Beltane May Bushes and May Wine
Last night, I had the honor of being crowned May Queen. As the personification of the Summer Lady, I led everyone in a merry chase through the woods. I was eventually “caught” by the gentleman who was crowned the May King. This wild hunt is a Beltane tradition. Beltane or Whitsun has many traditions associated with it, but it is a time for frolicking in the woods and merry making.
In ancient Rome, the goddess Flora was celebrated by a week’s worth of games. These games represented the renewal of life and the growing crops. It was a time of drinking and celebration. Flora was married to one of the wind gods and together they represented Spring.
This was also the time of the year when the goddess Persephone is seen dancing once more at her mother’s side after her sojourn in the Underworld.
In Britain, young people danced around the Maypole after a night in the woods where all social conventions were ignored. Bonfires were lit across the hills to help usher in the summer and banish the cold winter nights. “Jumping the fire” was a traditional pastime for young lovers. Morris dancing is also a traditional way to usher in May.
In most traditions, this is a time that represents the union of the God and Goddess and the celebration of life.
Traditionally, Beltane was not celebrated until the white flowered tree blossomed. In England, this is usually Rowan or Hawthorn. In the U.S., this is usually the Dogwood.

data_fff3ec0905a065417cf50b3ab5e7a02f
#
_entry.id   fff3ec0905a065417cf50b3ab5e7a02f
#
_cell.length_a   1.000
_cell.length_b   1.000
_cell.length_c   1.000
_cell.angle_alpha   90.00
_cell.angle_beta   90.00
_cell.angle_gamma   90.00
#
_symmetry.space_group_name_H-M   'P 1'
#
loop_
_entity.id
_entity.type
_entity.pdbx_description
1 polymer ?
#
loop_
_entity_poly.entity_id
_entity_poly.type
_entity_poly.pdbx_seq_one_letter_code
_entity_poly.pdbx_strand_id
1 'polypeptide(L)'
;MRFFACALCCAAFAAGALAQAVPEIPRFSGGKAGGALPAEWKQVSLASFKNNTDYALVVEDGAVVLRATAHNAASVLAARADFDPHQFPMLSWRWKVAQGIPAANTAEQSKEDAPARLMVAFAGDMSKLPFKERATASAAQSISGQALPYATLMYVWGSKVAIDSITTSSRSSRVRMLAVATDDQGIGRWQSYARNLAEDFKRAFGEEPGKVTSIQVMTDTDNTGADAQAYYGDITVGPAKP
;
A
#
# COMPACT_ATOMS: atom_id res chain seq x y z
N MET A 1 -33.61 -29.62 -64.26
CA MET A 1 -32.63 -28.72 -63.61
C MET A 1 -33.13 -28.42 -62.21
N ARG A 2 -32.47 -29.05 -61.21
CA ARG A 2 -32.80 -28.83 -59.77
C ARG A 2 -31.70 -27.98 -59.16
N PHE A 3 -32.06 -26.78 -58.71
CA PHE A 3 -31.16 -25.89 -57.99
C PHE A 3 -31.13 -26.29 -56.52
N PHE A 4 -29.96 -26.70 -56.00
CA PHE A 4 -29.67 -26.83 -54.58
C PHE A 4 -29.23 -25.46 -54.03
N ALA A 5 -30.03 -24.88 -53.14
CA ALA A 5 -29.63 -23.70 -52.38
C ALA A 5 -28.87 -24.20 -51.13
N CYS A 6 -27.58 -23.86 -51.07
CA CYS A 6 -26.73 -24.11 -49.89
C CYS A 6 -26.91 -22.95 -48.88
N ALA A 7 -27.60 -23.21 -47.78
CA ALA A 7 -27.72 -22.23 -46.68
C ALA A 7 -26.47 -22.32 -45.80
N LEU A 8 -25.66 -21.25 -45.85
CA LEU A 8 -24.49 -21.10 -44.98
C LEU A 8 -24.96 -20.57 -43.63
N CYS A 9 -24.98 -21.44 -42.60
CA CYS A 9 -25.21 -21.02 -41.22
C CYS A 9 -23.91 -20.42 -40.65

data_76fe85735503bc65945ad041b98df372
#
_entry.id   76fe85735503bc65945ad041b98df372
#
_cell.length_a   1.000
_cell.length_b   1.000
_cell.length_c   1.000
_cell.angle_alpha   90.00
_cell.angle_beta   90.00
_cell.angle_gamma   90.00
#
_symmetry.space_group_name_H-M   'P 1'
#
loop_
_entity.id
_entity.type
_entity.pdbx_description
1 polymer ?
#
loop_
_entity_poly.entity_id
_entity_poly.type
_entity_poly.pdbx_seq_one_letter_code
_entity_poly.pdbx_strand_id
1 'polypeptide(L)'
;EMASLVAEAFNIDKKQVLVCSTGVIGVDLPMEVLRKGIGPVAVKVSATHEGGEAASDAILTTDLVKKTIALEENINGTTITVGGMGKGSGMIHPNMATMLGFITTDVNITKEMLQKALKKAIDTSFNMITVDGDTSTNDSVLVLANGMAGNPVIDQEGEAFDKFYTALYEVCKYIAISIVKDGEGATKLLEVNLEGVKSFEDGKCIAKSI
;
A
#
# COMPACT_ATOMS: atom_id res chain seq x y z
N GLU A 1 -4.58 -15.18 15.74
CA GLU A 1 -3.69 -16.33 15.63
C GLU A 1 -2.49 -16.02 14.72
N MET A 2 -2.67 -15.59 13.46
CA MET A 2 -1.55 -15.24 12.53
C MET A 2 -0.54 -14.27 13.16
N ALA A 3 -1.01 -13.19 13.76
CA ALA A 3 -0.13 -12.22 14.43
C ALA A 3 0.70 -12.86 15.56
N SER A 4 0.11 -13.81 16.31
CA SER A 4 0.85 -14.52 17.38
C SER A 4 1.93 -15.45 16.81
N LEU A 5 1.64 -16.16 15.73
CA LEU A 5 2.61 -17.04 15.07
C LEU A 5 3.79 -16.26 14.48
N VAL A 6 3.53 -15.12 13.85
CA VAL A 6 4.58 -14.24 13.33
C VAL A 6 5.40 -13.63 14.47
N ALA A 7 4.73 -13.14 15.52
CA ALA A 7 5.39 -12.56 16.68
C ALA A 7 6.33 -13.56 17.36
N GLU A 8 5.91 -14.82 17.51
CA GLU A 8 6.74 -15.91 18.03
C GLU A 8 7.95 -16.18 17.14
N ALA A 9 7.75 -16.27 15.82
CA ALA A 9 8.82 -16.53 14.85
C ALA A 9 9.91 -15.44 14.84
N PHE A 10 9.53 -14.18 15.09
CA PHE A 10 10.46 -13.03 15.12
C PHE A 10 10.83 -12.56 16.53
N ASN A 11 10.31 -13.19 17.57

Hawthorn is a tree that has many folkloric stories and uses attached. This is why, one way to celebrate May is to decorate a May Bush. The Hawthorn is a thorny tree with white flowers and small red berries. To create your May Bush, gather the fallen branches of a Hawthorn tree together and bind them so that they stand up. Decorate the tree with bright flowers, painted shells and colored garlands. Do this with your family or your community. May bushes recall the power of the sun for your homes and the new crops.
It is traditional to set the May Bush outside of your home or in a window. It was also traditional to try and steal your neighbor’s May Bush! (This tradition was outlawed in Victorian England for exactly this reason). At the end of May, it was customary to dance around the May Bush in the same way that you danced around the Maypole and then burn the May Bush in the bonfire. The ashes from this fire are then sown through fields and around houses as a blessing and protection against the fey.
The Hawthorn is said to mark entrances to the Underworld and to aid in healing. If you’re working on any healing rituals during the time the May Bush is in your home, bless strips of cloth during the ritual and tie them to the May Bush.
And most importantly, while celebrating around your May Bush, drink some May Wine!
May Wine Recipe:
1 Bottle Riesling
1/2 cup dried Woodruff
3/4 cup diced strawberries
1 bottle champagne (if desired)
Combine the bottle of Riesling with the Woodruff, then let sit for an hour. (You can let it sit all night, but start with an hour to see how you like the taste of the Woodruff).
Pour into a glass pitcher. Add in the strawberries and champagne. Serve and enjoy!
Blessings of the May Queen to you and yours this beautiful Spring morning!